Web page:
How That Crazy Cylinder Illusion Works


Back in June we spotted a video that had us flummoxed: a few round-looking shapes appear as squares in a mirror. Rotating them 180 degrees produced the opposite result. Was it wizardry? CGI? Almost a month later, we finally have our answer.

Captain Disillusion is a YouTuber best known for debunking viral hoaxes. But much to our—and potentially his—surprise, the ambiguous cylinder illusion isn’t the result of digital effects trickery. The secret lies in perspective cues and some very, very careful planning.

For starters, none of the shapes are truly round or square, they’re somewhere in between. So already your brain has to work a little harder to determine what it’s looking at. The truly clever bit is that the top surfaces of these shapes aren’t flat. Each is composed of rolling, s-shaped hills and valleys that, when viewed from the correct angle, have the effect of lengthening or shortening certain sides. In the original video you can almost make them out, now that you know what to look for.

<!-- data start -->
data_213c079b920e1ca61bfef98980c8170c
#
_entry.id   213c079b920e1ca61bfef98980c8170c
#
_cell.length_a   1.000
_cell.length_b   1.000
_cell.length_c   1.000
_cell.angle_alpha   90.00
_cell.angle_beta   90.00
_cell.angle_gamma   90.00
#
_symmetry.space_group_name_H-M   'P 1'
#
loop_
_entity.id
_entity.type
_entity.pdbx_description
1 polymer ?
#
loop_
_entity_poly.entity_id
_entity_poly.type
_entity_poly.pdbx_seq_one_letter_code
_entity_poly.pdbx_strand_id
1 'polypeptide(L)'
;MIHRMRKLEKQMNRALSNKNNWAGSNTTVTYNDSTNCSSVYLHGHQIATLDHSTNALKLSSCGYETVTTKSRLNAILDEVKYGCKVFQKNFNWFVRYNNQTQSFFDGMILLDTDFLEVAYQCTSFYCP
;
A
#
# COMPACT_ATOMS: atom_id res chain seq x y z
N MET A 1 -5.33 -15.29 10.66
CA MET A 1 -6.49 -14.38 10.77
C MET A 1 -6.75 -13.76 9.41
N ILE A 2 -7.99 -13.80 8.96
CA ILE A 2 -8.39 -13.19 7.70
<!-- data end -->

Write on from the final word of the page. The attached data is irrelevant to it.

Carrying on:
But these tricks of construction aren’t enough on their own. Proper lighting has to be used to ensure that the shapes’ shadows don’t give the secret away. Even the camera’s specification have to be taken into account, because the exact dimensions of the shapes are determined in part by the focal length of the lens being used to film the trick.

Would it have been easier with digital manipulation? No doubt. That or the illusion could’ve been shot in multiple takes. But knowing that this brain-bending trick is legit makes it all the more impressive.

Author: bbaker

Brett Baker has over 20 years experience in film, television and video game production. His television work includes special effects animation for " VanPires" (1997) animated series and post production for "Teletubbies" (2001). His video game work includes titles such as William Shatner's "Tekwar" and" ChronoMaster" featuring the voices of Ron Perlman and Lolita Davidovich. His animation studio Exodus Entertainment, was responsible for the animation that resulted in Mattel® being award the master toy license for the Harry Potter® franchise in 2002. He received his M.F.A. in filmmaking in 2004 before going on to work on feature film projects such as "Gringo Wedding" in 2006 and "Get Smart" in 2008. He currently owns and is an animator and designer with his own agency, Axxis 3.